8.2 Web-based data generated by the public

The way in which we interact with the web is changing very rapidly. Rather than passively reading content that has been posted up by others, many people now actively contribute content themselves. For example, if you buy a second-hand item from eBay, the chances are that the seller you buy from has been rated by other people who have previously bought goods from that seller. If you buy a book from Amazon, you may well find some reviews of the book written by other people who have read it. If you want to investigate a particular topic, such as visiting a city, you are likely to consult Wikipedia, an encyclopaedia which has been collectively written and edited by people from all over the world. This phenomenon – the idea that people can collaborate online to generate information and be content editors and writers, not just readers – has been termed ‘Web 2.0‘ (see below).

If Web 2.0 can generate book reviews, seller profiles and online encyclopaedias, can the technology also be used to generate spatial data that we might be able to use in a GIS? The answer appears to be ‘yes’. Probably the best known example of a spatial data set generated by the public is OpenStreetMap (OSM), a street map created by members of the public uploading GPS tracks from cycles and vehicles and editing attributes such as road names. OSM does contain some data of interest to those studying the environment: there is for example a land use layer within OSM, although this remains less complete than the street data that forms its core thematic interest. More recently, particularly in response to humanitarian crises, concentrated OSM update efforts have occurred to increase mapping accuracy for geographical locations with limited spatial information. For example, satellite imagery was made publically available for volunteers to digitise infrastructure in response to the devastating 2015 Nepal earthquakes (see references). Information generated collectively by the public in this way has been described as Volunteered Geographic Information (VGI), a term that was coined by Prof. Mike Goodchild in 2007.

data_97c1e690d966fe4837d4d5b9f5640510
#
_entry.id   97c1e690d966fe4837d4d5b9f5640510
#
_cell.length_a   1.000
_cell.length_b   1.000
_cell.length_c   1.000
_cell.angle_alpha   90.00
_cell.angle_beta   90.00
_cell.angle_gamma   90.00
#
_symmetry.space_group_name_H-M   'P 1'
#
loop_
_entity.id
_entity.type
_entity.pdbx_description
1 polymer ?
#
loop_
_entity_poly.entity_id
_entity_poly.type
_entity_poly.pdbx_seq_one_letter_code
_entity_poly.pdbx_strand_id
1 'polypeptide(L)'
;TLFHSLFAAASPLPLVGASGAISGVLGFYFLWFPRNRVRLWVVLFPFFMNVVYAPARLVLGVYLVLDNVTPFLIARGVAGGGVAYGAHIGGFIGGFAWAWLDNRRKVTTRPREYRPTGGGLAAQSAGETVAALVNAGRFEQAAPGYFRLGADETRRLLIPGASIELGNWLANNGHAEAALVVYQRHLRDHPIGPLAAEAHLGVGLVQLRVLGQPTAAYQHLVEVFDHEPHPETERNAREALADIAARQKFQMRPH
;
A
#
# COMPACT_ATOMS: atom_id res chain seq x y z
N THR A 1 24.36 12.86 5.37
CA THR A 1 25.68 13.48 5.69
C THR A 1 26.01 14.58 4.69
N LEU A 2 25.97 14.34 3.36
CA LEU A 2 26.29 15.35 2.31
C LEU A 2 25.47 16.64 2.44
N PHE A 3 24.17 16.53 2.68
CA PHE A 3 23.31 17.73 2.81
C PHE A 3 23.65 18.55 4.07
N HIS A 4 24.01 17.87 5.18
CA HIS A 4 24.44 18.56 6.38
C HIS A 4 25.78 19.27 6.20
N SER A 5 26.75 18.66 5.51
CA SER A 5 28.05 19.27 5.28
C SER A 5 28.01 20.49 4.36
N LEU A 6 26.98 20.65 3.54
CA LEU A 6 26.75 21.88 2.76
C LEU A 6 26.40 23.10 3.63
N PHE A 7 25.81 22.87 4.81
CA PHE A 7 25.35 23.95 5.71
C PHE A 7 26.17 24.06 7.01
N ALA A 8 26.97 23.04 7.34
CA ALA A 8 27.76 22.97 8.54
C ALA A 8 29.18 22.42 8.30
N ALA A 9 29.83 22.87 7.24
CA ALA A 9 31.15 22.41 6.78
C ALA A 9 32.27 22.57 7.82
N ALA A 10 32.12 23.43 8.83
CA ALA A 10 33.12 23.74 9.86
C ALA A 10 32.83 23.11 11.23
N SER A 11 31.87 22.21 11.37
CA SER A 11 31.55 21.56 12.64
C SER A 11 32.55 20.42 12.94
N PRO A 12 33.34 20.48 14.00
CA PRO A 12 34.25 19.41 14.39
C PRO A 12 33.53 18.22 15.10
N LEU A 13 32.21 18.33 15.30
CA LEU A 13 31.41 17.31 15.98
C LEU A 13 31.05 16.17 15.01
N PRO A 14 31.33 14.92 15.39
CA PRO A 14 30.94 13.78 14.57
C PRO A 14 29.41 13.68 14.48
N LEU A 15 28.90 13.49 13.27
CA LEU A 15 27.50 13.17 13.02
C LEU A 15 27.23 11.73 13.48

There are several developments that have helped VGI data sets to develop. One development is a straightforward, flexible set of licencing arrangements known as creative commons that makes it easier for people to decide how they wish to share their information with others. On the technology side, VGI can be generated in many different ways. Many VGI sites draw on technologies such as Google Maps, but often also on other resources. The online photo repository site Flickr, for example, enables photographs to be geotagged with co-ordinates and uploaded onto the web. Online public domain photographs can then be queried using calls to an Application Programming Interface (API) for Flickr. Programmers with skills in languages such as Java can then identify photographs uploaded into Flickr taken in a particular area or time and tagged with a particular keyword. Similar analyses can be undertaken for a multitude of social media platforms where spatial data is recorded, consequently allowing spatial patterns to be analysed. For example, Twitter can provide geo-located Tweets which document activity around a particular topical issue. By searching for a ‘hashtag’ term, if spatial information has been stored then spatiotemporal tracking of data can occur e.g. searching “#Haiyan” to map progress of tropical cyclone Haiyan which ripped across the South Pacific and Southeast Asia in 2013. The latter example questions the term ‘volunteered’ and can raise a multitude of ethical questions regarding privacy of information.